From where does the phrase "to curry favour" come?
Both words in the phrase "curry favour" need some careful thought.
The usual association of the word "curry" is with Indian food, but not here. Nor is it an adaptation of the English word "carry", or the word "corrie" (used to describe a hollow on a hillside). The origin of the word "curry" here is the Old French verb "conraier" meaning - "to prepare", "to put in order". This is the same source as the name for the rubbing down and dressing of horses – curry combing.
“Favour” here is a corruption of the word “Fauvel.” Fauvel is the antihero of the 14th-century French allegorical verse romance “Roman de Fauvel”: it is the name of a horse that rises to prominence in the French royal court and is used to satirise the self-serving hedonism and hypocrisy evident in the ruling classes of the time. The name Fauvel can be broken down to mean "false veil" in French, and also forms an acrostic F-A-V-V-E-L with the letters standing for the human vices: Flattery, Avarice, Vileness, Variability (Fickleness), Envy, and Laxity.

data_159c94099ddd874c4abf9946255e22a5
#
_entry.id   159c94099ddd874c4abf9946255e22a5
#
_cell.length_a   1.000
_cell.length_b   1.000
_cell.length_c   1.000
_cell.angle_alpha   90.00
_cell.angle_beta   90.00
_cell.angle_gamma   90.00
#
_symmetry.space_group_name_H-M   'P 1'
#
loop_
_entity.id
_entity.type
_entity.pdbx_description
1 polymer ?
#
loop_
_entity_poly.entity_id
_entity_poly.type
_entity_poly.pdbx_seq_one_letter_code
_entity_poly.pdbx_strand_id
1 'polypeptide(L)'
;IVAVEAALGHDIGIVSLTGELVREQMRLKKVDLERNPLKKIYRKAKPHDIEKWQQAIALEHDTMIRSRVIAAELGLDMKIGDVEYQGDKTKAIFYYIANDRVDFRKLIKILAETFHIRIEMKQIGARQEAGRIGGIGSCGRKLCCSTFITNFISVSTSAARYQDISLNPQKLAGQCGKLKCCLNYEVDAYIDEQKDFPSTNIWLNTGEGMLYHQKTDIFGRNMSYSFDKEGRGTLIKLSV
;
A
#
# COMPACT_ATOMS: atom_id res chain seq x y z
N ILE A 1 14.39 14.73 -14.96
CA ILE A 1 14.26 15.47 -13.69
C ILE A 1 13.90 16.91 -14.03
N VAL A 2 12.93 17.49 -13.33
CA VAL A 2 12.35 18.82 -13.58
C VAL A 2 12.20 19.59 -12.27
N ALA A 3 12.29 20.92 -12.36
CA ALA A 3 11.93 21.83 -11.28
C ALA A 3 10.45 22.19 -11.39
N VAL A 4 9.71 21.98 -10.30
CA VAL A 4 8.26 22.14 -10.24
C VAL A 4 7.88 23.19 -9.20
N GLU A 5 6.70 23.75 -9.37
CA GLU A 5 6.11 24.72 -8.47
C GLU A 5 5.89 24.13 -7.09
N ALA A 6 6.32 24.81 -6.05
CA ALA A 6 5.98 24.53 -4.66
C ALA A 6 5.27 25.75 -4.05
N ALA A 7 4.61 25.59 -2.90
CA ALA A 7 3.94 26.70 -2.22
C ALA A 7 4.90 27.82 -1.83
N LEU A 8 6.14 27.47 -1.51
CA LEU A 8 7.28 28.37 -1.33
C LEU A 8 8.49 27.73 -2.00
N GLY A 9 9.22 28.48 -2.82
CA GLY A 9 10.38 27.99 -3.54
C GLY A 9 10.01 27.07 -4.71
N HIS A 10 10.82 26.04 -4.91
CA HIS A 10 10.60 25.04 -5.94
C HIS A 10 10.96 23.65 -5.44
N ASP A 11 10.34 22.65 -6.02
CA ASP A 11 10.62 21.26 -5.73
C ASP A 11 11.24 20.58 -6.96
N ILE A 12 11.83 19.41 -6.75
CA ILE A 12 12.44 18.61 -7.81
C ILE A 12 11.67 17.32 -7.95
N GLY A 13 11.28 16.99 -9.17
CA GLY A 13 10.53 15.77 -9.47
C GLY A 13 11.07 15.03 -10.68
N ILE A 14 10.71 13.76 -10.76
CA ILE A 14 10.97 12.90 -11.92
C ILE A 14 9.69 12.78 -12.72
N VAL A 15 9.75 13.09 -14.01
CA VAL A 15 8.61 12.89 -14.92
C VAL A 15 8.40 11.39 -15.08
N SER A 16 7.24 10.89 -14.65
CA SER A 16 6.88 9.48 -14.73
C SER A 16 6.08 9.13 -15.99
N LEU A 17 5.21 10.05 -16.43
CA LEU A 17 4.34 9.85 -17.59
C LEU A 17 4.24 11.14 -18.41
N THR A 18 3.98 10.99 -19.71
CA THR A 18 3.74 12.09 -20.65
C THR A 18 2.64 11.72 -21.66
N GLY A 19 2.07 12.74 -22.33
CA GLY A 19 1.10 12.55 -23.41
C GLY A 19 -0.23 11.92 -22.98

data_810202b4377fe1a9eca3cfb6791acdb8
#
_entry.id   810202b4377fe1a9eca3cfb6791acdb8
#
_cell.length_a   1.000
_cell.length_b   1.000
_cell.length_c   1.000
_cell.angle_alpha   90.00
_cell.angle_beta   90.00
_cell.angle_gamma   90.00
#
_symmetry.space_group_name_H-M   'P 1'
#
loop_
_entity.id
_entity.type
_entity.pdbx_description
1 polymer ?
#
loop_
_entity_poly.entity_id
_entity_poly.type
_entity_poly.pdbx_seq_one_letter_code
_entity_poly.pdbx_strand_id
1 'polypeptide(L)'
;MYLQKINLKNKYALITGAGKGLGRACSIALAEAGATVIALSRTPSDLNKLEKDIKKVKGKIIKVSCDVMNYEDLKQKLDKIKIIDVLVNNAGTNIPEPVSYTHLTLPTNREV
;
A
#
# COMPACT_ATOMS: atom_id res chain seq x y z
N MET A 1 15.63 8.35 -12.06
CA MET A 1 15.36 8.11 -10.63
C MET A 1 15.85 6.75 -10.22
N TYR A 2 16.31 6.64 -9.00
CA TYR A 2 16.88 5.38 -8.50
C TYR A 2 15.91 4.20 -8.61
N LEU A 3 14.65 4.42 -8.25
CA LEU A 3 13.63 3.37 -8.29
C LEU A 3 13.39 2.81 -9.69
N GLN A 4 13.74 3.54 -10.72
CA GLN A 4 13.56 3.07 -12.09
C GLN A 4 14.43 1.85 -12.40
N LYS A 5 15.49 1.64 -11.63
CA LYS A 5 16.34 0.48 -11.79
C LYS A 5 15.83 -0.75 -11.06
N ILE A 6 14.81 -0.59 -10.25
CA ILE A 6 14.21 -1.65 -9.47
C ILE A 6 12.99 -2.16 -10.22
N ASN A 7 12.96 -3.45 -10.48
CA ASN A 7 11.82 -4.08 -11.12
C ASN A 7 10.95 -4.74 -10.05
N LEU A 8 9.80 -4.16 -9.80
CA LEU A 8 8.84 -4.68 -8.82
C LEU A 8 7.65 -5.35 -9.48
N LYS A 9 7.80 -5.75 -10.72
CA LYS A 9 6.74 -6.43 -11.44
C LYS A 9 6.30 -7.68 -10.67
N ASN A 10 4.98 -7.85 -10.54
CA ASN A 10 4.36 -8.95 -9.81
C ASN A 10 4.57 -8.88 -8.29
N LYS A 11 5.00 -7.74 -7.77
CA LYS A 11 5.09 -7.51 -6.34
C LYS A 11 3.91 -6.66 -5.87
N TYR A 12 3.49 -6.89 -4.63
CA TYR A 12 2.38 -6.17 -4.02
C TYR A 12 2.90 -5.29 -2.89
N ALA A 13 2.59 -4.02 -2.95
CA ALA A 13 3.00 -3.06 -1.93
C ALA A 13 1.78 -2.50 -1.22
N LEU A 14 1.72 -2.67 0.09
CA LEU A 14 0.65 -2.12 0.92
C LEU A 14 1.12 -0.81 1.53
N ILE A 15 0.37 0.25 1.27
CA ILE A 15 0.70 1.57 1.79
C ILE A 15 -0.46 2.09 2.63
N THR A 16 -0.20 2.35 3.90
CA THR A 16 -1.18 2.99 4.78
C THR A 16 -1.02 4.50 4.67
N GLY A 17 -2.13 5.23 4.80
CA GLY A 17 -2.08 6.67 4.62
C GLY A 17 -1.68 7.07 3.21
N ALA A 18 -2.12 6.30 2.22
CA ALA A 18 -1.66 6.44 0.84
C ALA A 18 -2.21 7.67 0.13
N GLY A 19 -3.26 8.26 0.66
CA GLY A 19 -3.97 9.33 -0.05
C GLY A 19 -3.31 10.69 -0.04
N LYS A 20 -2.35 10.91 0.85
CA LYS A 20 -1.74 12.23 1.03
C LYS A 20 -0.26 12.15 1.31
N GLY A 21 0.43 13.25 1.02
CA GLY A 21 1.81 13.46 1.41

In the “Roman de Fauvel” church and secular leaders make pilgrimages to see the famous horse and bow to him in servitude. These potentates condescend to brush and clean -- to "curry" Fauvel from his tonsured head to tail. The romance thus gave birth to the English expression "curry fauvel", the obsolete original form of "curry favour".